Date of Award
Honors College Thesis
Glen Shearer, Ph.D.
Histoplasma capsulatum is a dimorphic fungus that causes the respiratory disease histoplasmosis. At 25°C, the fungus grows as a multicellular mold in soils contaminated by bird and bat excreta. Once the soil is disturbed, spores are released and inhaled into the lungs. The fungus shifts to a unicellular, pathogenic yeast within the lungs at 37°C. Our laboratory’s main objective is to characterize the genes that are involved in the mold-to-yeast dimorphism. This study focuses on the mold-specific gene, MS95. According to The Broad Institute Histoplasma capsulatum GenBank Blastx search, MS95 has several homologs, including the well-studied Saccharomyces cerevisiae. MS95 belongs to a gene family of stress proteins known as DDR (DNA Damage Responsive) and is believed to repair DNA damaged by heat stress. To better determine the function of MS95, this project explains the creation of a MS95 knockout by allelic replacement. The MS95 knockout was confirmed by a Southern blot. Mold and yeast growth curves of the MS95 knockout did not show any significant changes in the rate of growth when compared to the Wu27 wild type strain. Comparisons of the yeast and mold morphology in both liquid and solid media showed no significant difference between the MS95 knockout and the Wu27 wild type strain. These findings suggest that MS95 is not involved in dimorphism. Future studies will include observing how MS95 knockout and Wu27 wild type strains react to different stressors and overexpressing MS95 in the yeast phase growing temperature to confirm that it is not involved in dimorphism.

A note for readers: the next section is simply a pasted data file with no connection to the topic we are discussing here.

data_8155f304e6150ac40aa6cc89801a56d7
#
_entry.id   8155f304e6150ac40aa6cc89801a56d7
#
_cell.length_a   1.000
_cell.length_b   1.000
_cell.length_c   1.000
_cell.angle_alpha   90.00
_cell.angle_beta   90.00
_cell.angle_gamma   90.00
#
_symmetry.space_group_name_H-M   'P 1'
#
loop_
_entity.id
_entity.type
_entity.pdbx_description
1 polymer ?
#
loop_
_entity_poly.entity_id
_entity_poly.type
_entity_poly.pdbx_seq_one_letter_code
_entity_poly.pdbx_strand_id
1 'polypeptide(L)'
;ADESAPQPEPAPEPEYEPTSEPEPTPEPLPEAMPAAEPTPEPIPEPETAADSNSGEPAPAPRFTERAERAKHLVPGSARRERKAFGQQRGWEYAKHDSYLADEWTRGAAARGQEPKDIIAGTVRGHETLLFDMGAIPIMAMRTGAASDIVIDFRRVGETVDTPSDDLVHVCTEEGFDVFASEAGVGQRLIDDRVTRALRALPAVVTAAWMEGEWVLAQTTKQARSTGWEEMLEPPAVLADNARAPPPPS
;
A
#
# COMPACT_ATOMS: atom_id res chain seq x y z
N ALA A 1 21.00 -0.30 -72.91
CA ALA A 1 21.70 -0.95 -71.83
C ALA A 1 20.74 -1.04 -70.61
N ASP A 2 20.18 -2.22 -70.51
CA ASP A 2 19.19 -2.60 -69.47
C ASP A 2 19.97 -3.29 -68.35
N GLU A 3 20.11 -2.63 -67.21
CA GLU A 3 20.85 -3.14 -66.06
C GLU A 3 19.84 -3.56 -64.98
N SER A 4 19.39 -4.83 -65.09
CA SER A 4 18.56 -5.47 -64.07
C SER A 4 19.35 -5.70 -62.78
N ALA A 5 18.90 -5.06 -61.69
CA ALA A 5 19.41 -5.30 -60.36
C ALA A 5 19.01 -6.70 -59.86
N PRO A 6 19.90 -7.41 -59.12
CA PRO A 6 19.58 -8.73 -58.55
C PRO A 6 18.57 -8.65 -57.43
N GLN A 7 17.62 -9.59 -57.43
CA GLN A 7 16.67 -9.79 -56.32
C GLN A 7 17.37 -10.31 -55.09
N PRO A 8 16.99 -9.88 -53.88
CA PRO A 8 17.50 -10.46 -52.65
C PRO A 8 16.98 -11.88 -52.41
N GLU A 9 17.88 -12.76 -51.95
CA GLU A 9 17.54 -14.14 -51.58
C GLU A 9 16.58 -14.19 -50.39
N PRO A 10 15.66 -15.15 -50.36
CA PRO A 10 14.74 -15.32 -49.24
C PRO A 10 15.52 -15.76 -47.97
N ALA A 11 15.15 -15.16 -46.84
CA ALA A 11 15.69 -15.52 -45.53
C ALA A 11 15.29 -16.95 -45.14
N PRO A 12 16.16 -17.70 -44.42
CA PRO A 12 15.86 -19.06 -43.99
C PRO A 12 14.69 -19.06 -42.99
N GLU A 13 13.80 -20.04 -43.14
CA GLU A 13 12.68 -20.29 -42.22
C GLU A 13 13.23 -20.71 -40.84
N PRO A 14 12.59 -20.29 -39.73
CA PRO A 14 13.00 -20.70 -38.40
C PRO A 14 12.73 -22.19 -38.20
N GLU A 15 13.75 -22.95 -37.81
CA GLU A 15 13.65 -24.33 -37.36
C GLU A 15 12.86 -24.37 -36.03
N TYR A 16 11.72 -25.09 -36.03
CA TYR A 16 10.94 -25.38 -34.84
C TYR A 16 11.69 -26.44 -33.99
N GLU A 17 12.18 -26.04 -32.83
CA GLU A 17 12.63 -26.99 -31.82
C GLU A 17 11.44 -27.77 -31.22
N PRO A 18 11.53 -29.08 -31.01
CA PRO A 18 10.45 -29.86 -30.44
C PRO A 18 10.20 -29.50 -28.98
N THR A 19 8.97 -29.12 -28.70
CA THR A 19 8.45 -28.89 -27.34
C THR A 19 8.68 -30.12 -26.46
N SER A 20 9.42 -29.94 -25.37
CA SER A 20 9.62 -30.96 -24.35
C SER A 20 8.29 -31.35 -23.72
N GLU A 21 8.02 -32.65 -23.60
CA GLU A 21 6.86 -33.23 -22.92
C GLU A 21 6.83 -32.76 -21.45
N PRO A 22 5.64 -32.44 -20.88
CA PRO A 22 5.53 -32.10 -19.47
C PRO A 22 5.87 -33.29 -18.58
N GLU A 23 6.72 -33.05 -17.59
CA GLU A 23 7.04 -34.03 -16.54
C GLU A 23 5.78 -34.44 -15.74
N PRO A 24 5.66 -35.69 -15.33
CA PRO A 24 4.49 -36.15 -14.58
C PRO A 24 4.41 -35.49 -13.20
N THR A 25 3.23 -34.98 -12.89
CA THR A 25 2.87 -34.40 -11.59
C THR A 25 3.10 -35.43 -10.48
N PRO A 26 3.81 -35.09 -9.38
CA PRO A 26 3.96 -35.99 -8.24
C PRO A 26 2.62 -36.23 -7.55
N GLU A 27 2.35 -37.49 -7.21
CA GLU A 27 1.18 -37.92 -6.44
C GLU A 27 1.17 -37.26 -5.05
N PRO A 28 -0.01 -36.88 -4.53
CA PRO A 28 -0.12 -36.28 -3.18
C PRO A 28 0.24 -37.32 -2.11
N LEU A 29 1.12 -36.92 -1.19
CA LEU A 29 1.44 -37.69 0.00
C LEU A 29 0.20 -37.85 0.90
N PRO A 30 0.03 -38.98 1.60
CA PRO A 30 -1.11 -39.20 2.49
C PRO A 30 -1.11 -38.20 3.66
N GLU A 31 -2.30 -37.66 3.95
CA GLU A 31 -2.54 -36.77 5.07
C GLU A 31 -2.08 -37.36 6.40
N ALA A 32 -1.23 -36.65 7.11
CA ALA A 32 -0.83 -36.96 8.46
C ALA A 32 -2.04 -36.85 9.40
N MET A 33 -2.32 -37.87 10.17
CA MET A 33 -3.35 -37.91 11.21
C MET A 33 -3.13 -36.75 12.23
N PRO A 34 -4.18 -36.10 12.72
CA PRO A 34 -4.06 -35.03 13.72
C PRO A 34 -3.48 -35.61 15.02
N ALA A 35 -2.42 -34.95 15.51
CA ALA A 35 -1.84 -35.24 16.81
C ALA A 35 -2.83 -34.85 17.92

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Williamson, Danielle J., "Characterization of the Function of a Mold Specific Gene, MS95, in the Pathogenic Dimorphic Fungus, Histoplasma capsulatum" (2013). Honors Theses. 160.